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Thousands of Britain’s traditional Queen’s Guard soldiers have been laid off in the past several years, yet spending on the soldiers’ expensive bearskin Busby hats has soared 500% since 2008. That year, animal activists met with Labour Defence Minister Baroness Taylor to review new designs for the age-old caps, including the possibility of creating them from synthetic materials. However, the government recently revealed that real bearskin is still being used and that the cost to taxpayers has ballooned from £31,000 in 2008 for 35 new hats to £149,379 in 2015 for 122 hats, which each cost around £1,224.

The announcement sparked triggered fresh outrage and calls for the hats to be phased out. Shadow Environment Minister Alex Cunningham, who investigated the caps’ cost, said: “The British public will be horrified that Canadian black bears are being slaughtered, often indiscriminately, to provide fur headgear for British soldiers. The Government have admitted spending hundreds of thousands of pounds on fur headgear over the last few years but despite escalating costs, and evident animal welfare issues, have no plans to research alternatives. With leaders in the British fashion industry prepared to develop alternatives, it’s time to think again.”

Unbeknownst to them, British taxpayers have footed the bill for the 925 caps purchased over the last decade, with a total cost around £880,000, an average of £951.53 per cap. In 2009, the 195 hats bought cost £148,891, averaging £763.54 each. Then in 2010, Tories gained power and cut 20,000 soldiers from the army, nevertheless increasing new hat spending, with 695 purchased since 2010.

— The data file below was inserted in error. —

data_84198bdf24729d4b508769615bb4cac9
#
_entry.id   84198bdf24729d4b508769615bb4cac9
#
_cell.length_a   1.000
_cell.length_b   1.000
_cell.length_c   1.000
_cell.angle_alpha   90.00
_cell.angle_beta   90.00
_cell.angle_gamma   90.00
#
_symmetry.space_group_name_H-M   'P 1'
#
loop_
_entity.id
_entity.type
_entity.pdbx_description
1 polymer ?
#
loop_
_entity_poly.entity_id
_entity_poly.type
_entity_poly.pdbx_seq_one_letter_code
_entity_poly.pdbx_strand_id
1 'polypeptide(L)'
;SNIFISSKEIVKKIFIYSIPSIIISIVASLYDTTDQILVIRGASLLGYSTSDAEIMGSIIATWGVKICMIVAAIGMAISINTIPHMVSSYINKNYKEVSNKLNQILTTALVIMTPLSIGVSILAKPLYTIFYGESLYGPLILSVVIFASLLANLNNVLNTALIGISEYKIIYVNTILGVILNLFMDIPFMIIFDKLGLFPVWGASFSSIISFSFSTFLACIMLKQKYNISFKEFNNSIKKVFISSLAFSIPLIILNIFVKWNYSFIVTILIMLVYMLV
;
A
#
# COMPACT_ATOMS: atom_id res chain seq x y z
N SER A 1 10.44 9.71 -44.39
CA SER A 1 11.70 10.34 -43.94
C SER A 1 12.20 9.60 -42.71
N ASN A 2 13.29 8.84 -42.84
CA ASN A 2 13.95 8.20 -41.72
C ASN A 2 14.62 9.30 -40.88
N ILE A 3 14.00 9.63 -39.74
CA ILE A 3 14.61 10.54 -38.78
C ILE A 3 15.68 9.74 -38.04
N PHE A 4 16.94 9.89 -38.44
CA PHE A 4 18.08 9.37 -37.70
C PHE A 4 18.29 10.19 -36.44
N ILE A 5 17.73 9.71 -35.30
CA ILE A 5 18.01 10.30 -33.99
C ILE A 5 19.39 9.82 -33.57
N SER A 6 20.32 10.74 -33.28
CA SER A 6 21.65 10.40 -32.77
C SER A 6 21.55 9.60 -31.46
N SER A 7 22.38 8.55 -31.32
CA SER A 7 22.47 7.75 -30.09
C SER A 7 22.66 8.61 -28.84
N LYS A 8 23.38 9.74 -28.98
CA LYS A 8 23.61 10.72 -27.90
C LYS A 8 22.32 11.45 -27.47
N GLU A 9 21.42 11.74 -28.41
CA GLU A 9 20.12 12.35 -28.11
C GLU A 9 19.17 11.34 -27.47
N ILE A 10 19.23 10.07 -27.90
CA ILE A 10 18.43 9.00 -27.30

PETA UK director Mimi Bekhechi said: “Fur farming has been banned in the UK for more than a decade and PETA has shown how shooting bears in the Canadian forest, often orphaning their cubs, is even more cruel than farming, so it’s an outrage for the Ministry of Defence to source real fur for ceremonial attire. For each of The Queen’s Guards’ caps , a bear is cruelly killed either by being shot or ensnared, possibly for days, in a painful trap. British taxpayers – a good 95% of whom object to killing animals for fur – are unwittingly paying for it. With the resources, science and technology at the MoD’s disposal, it’s inexcusable that the same Army which is capable of building some of the most sophisticated equipment and machinery in the world claims that it’s unable to find a cruelty-free replacement.”

The Ministry of Defence also admitted that 55 coney skin Busby hats (made from rabbit fur) were purchased between 2005 and 2015, at a total greater than £25,000, and six fox fur caps were bought at a total cost of £5,499. In a statement, Defence Minister Philip Dunne responded: “The Ministry of Defence does not buy bear pelts; it buys ceremonial caps direct from suppliers who source pelts from animals culled as part of a programme to manage the wild population licensed by the Canadian government. Animal welfare standards relating to the bear cull are a matter for the Canadian government. The MoD also purchases coney skin (rabbit fur) for the Royal Engineers’ and Royal Signals’ Busby and fox fur for the Royal Horse Artillery, Kings Troop Officers’ Busby. The current contract requires a commitment to sustainable procurement. Depending on usage and maintenance, bearskin Busbys can last for up to 50 years. The coney skin and fox fur Busbys have indefinite life spans if properly maintained.”